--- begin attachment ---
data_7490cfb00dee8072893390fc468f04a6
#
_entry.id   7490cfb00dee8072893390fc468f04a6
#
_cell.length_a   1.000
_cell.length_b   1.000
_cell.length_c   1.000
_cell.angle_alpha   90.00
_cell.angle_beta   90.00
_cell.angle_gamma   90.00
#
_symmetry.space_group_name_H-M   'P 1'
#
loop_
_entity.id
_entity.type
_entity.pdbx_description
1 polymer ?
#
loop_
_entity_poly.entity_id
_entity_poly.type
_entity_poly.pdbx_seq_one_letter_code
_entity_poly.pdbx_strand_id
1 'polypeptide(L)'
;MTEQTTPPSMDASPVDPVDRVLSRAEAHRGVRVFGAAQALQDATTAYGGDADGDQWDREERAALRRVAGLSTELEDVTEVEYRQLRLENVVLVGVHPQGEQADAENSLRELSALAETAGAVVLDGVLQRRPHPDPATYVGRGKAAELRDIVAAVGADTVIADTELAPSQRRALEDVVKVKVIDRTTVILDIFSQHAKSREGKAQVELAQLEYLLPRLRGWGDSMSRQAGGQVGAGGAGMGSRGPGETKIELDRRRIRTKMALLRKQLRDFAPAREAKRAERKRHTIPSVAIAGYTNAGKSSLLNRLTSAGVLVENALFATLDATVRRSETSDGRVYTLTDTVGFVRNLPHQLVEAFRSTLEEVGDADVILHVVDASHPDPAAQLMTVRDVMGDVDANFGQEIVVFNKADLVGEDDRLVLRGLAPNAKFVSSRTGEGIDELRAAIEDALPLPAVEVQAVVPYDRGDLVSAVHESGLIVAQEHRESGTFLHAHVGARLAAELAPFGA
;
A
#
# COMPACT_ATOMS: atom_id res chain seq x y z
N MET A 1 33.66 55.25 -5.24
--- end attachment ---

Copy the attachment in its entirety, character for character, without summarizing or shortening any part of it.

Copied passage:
data_7490cfb00dee8072893390fc468f04a6
#
_entry.id   7490cfb00dee8072893390fc468f04a6
#
_cell.length_a   1.000
_cell.length_b   1.000
_cell.length_c   1.000
_cell.angle_alpha   90.00
_cell.angle_beta   90.00
_cell.angle_gamma   90.00
#
_symmetry.space_group_name_H-M   'P 1'
#
loop_
_entity.id
_entity.type
_entity.pdbx_description
1 polymer ?
#
loop_
_entity_poly.entity_id
_entity_poly.type
_entity_poly.pdbx_seq_one_letter_code
_entity_poly.pdbx_strand_id
1 'polypeptide(L)'
;MTEQTTPPSMDASPVDPVDRVLSRAEAHRGVRVFGAAQALQDATTAYGGDADGDQWDREERAALRRVAGLSTELEDVTEVEYRQLRLENVVLVGVHPQGEQADAENSLRELSALAETAGAVVLDGVLQRRPHPDPATYVGRGKAAELRDIVAAVGADTVIADTELAPSQRRALEDVVKVKVIDRTTVILDIFSQHAKSREGKAQVELAQLEYLLPRLRGWGDSMSRQAGGQVGAGGAGMGSRGPGETKIELDRRRIRTKMALLRKQLRDFAPAREAKRAERKRHTIPSVAIAGYTNAGKSSLLNRLTSAGVLVENALFATLDATVRRSETSDGRVYTLTDTVGFVRNLPHQLVEAFRSTLEEVGDADVILHVVDASHPDPAAQLMTVRDVMGDVDANFGQEIVVFNKADLVGEDDRLVLRGLAPNAKFVSSRTGEGIDELRAAIEDALPLPAVEVQAVVPYDRGDLVSAVHESGLIVAQEHRESGTFLHAHVGARLAAELAPFGA
;
A
#
# COMPACT_ATOMS: atom_id res chain seq x y z
N MET A 1 33.66 55.25 -5.24